Allied Capital (NYSEARCA:ALD) shares have changed hands for the last time. Ares Capital (NASDAQ:ARCC) acquired Allied for $5.00/share after the 2008-2009 financial crisis brought Allied to the brink of bankruptcy. The merger provides a rather anti-climactic ending to what has been a very passionate battle between die-hard shareholders and the persistent shorts.
Allied, which traces its roots back to 1958, became a bellwether of the business development (BDC) company community when it was created in 1997 from the tax-free merger of five separate companies. Allied was a relatively obscure BDC until hedge fund David Einhorn publicly targeted it in May 2002. Allied, he argued, was using misleading accounting to improperly inflate its asset values. The strength of Einhorn's convictions, particularly in light of the high dividend yield Allied sported, made the stock an instant story.
The stock remained in the spotlight until the financial crisis of 2008 and the bankruptcy of a significant holding (Ciena (NASDAQ:CIEN)) sank Allied's stock permanently into the single digits. After the 2008 audit forced additional asset markdowns, Allied breached the 200% net asset coverage test required of BDCs and triggered a technical default on its debt. However, the stock had already fallen off the mainstream radar amidst the choas and calamity of the Lehman Brothers (OTC:LEHMQ) bankruptcy and the AIG bailout.
Now, as Allied is submerged into Ares and becomes a footnote in stock market history, the question remains - was Allied really nothing more than a financial scheme? Yes and no. Allow me to explain.
1) Was Allied mismarking its investments with respect to GAAP?
Most likely. Einhorn suggests in his book, Fooling Some of the People All of the Time, that Allied exhibited a pattern of delaying writedowns and writeoffs, both smoothing and burying losses with offsetting gains from timely portfolio exits and/or positive revaluations. It's no secret that Allied disagreed with the SEC's view of GAAP application and felt that the FASB did not understand ALD's portfolio and the private equity business in general. While Allied firmly believed that its holdings were "money-good", the accounting guidance was typically at odds with ALD's position. It appears that Allied sought to level the playing field by using the considerable pre-FAS 157 latitude afforded to management by loosely applying fair value rules.
As Einhorn shrewdly notes, because of Allied's numerous equity raises (more on that in a minute), the balance sheet was constantly growing, allowing Allied to cloak writeoffs in immateriality and minimize the impact on NAV. Fortunately, the high distribution yield kept a floor on the stock price, facilitating frequent secondary offerings.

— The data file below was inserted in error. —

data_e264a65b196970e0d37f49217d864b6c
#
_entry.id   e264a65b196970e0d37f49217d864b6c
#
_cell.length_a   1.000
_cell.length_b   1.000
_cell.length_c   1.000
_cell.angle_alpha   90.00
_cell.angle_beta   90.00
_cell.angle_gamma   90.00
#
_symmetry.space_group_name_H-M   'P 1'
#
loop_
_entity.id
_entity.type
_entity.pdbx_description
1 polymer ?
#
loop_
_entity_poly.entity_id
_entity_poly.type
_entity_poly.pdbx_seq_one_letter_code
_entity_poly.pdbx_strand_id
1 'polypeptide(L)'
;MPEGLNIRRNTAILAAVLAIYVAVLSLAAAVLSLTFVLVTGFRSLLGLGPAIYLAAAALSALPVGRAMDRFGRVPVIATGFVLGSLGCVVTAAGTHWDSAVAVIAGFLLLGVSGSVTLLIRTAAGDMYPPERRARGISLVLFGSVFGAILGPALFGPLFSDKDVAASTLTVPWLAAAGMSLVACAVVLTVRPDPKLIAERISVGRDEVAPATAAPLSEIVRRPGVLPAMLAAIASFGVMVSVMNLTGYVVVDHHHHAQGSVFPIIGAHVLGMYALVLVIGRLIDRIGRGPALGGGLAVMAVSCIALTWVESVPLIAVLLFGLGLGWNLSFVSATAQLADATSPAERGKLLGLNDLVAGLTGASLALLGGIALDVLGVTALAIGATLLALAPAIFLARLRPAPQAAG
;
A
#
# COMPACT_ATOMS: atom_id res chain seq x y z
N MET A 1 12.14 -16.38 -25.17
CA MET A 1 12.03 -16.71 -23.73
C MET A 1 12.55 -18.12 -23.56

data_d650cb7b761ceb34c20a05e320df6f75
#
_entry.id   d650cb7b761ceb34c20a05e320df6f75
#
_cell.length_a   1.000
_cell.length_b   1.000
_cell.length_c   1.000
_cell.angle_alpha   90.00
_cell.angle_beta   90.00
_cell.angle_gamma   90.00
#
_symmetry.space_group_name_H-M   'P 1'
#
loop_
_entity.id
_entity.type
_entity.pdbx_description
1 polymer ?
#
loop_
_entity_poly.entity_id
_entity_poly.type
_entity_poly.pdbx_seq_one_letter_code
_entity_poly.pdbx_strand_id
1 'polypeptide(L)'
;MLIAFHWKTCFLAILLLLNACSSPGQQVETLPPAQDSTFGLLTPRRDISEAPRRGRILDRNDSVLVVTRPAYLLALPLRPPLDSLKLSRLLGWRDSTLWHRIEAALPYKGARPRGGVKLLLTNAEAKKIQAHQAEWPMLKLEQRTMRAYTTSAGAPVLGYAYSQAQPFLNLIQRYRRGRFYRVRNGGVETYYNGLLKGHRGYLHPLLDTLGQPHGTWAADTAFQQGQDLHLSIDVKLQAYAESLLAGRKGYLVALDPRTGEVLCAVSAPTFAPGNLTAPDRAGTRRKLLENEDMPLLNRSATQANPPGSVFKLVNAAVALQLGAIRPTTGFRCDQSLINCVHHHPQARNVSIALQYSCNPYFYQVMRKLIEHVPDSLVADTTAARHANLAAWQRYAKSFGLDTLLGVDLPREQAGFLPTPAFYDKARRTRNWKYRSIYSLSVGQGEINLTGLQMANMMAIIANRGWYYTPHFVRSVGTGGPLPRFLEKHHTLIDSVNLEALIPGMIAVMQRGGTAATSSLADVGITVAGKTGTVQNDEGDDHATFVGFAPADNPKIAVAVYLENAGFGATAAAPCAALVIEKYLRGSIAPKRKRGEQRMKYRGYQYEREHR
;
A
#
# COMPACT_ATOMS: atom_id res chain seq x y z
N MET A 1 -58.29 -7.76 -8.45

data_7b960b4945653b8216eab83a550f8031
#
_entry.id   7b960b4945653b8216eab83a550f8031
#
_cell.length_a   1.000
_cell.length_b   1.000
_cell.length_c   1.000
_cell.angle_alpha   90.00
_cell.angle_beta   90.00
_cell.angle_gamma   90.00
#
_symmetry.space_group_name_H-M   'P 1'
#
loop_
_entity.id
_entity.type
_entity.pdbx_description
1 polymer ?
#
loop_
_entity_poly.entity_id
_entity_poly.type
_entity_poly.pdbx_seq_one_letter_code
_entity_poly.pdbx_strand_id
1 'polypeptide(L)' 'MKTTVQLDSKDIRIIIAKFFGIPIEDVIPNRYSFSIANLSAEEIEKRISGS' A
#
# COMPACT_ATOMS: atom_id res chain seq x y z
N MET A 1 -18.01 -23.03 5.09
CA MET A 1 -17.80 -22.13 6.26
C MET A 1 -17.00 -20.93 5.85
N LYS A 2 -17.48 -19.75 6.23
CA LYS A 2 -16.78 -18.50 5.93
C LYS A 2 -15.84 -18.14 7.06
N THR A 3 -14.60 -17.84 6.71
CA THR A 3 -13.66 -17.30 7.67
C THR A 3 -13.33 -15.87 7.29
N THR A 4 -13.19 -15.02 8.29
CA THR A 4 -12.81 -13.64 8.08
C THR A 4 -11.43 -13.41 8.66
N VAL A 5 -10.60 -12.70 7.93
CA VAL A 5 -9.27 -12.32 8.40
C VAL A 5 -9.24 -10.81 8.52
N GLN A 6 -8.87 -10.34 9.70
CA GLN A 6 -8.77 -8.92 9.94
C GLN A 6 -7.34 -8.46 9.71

2) Was Allied a Ponzi scheme?
Most emphatically, NO. As a business development company, Allied is required to distribute 90% of its annual investment company taxable income. Because the Company was required to distribute most of its earnings, it had to issue equity to grow the business. From time to time, depending on cash needs, the proceeds of equity issuances might have been used to fund the distributions. This is not a new concept. Non-BDC closed-end funds do this all the time. Because of Allied's portfolio structure and the nature of its investments, Allied generated a lot of non-cash income (PIK dividends, etc.) While the economics of non-cash returns may be debated, the fact remains that Allied did generate income from its business activities. Based on the tax code, Allied has fully covered its dividends from ordinary taxable income and/or capital gains since 2000. From a tax perspective, Allied wasn't even resorting to returns of capital (a practice that happens regularly in the CEF world).
However, it's clear by reviewing Allied's unrealized gains and the character of its distributions that the Company had sold off the majority of its most profitable investments when the music stopped in 2008. Deferred gains from prior year installment sales accounted for over 50% of the 2008 dividends, not current income. Allied was having to sell winners and hold losers to maintain its high yield. Such a practice is not sustainable over a long-term horizon, but Allied managed to produce enough winners to keeping the party going for many years. Whether or not Allied would have run out of juice in 2009 is something we'll never know, but the day of reckoning was certainly drawing closer (until it became a moot point post-FAS 157.)
Business development companies are a misunderstood lot; the accounting is complex and evaluating operating performance requires close and careful analysis. Allied was at least average in its investment decisions; possibly better than that. They were certainly above-average in managing financial reporting and keeping shareholders happy. Ultimately, it's hard to say if Allied had a terminal disease when the cause of death was homicide.
Disclosure: No positions in any stocks mentioned.